Carole Levine has worked for over 20 years in the field of caregiving, most recently as the director of the Families and Health Care Project with the United Hospital Fund which “focuses on developing partnerships between health care professionals and family caregivers, especially during transitions in health care settings”. She is the editor of three books related to caregiving. The most recent, Living in the Land of Limbo: Fiction and Poetry about Family Caregiving, published in 2014 is unique.
There are thousands of books about caregiving – books that examine policy implications and caregiving as one piece of the growing health care system, books that offer tips and resources for caregivers, books that teach professionals about how to effectively work with caregivers, and memoirs describing the personal caregiving experiences of the authors. Living in Limbo is unique because it is an anthology of poetry and short fiction that touches on caregiving in a variety of ways. It’s a collection that Levine compiled, in part, while caring for her late husband who was severely injured in an automobile accident. During this time she found herself turning increasingly to poetry and short fiction and found it to be “a source of solace and a way to gain meaning from what sometimes seemed bereft of meaning”.
The pieces gathered here are grouped into five sections around the relation of the caregiver and the care recipient: children of aging parents; husbands and wives; parents and sick children; relatives, lovers, and friends; and paid caregivers. The common thread throughout the book is the portrayal of these relationships in all their complexity and messiness. And, as the title of the book implies, all of the pieces convey a sense of being in limbo, “a state of uncertainty, a feeling of being trapped, waiting for events beyond one’s control to unfold”.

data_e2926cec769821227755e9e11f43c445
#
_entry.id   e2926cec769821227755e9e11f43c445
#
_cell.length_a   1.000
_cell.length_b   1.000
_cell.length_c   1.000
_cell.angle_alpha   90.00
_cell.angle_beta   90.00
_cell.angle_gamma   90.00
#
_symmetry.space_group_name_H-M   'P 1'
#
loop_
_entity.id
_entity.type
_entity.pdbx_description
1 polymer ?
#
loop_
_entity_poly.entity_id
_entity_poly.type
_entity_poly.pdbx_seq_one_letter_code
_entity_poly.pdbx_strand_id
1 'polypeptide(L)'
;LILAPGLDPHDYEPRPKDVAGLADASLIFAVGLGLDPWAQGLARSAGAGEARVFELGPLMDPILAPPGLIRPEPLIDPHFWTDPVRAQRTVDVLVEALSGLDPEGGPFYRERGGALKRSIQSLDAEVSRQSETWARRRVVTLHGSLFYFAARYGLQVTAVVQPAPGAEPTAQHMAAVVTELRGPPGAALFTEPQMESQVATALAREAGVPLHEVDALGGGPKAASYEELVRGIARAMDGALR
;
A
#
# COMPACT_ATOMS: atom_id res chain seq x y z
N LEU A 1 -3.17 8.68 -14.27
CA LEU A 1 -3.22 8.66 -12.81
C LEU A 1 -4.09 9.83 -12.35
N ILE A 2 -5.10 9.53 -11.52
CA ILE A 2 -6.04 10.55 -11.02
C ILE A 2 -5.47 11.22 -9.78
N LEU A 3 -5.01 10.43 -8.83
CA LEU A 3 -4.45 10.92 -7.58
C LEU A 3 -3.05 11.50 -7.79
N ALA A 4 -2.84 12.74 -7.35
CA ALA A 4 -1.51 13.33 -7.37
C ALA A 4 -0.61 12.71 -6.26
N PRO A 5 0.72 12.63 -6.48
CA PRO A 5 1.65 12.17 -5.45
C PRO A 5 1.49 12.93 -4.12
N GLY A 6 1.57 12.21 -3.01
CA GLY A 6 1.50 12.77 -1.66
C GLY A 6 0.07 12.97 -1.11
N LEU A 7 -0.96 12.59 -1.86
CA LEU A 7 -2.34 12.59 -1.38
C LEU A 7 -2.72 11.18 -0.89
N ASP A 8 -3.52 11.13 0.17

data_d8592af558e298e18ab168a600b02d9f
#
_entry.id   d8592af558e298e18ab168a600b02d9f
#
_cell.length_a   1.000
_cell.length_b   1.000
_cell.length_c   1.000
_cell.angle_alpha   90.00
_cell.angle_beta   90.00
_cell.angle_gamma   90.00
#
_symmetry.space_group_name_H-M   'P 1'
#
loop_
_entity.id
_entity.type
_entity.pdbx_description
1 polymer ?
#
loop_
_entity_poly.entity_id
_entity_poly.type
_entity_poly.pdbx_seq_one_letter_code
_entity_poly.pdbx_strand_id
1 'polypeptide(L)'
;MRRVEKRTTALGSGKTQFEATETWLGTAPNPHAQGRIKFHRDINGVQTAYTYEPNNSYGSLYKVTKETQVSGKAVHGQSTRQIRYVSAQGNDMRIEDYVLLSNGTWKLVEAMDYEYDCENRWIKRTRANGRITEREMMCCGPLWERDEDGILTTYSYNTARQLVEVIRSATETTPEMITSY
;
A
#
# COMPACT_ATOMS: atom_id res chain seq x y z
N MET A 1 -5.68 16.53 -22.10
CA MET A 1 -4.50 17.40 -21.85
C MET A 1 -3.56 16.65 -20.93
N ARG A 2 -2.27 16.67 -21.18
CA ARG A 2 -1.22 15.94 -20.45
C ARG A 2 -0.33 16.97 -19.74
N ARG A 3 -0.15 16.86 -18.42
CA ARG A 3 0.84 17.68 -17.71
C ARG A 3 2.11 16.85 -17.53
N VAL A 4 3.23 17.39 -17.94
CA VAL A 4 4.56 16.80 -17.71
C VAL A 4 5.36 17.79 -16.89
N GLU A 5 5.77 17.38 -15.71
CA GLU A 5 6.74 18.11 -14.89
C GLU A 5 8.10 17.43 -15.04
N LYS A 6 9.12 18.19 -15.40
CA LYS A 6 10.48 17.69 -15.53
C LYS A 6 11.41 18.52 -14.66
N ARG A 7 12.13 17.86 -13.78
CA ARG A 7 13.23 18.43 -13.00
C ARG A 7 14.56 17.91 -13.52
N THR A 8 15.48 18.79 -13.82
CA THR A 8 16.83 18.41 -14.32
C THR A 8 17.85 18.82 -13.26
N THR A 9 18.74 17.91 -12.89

At some level, we can all understand the difficulties of caregiving. Intellectually, even somewhat emotionally, I understand the exhaustion, the emotional ups and downs, the sacrifices that caregiving can require. At a deeper level, however, facts, figures, and discussions of the resources caregivers need only give a surface understanding. The fictional portrayals in this book, undoubtedly based on real experiences in many if not all cases, provide a more visceral sense of the caregiving experience.
Two of my favorites are “Diem Perdidi” by Julie Otsuka and “Whosoever: The Language of Mothers and Sons” by Rick Moody. They are both stories that read like the author’s stream-of-conscious experience. In “Diem Perdidi”, Otsuka depicts a mother’s fading memory. The title means “I have lost the day”, a phrase she remembers from high school Latin at the same time she can’t remember her daughter’s name. What “she remembers” is intermingled almost seamlessly with what “she does not remember” with an apparent randomness that illustrates the unpredictability of what will be remembered when. Memories of the distant past are confused with the present and short-term memories become less frequent. “She remembers less and less every day” until the by the end of the piece she no longer remembers the things she remembered at the beginning.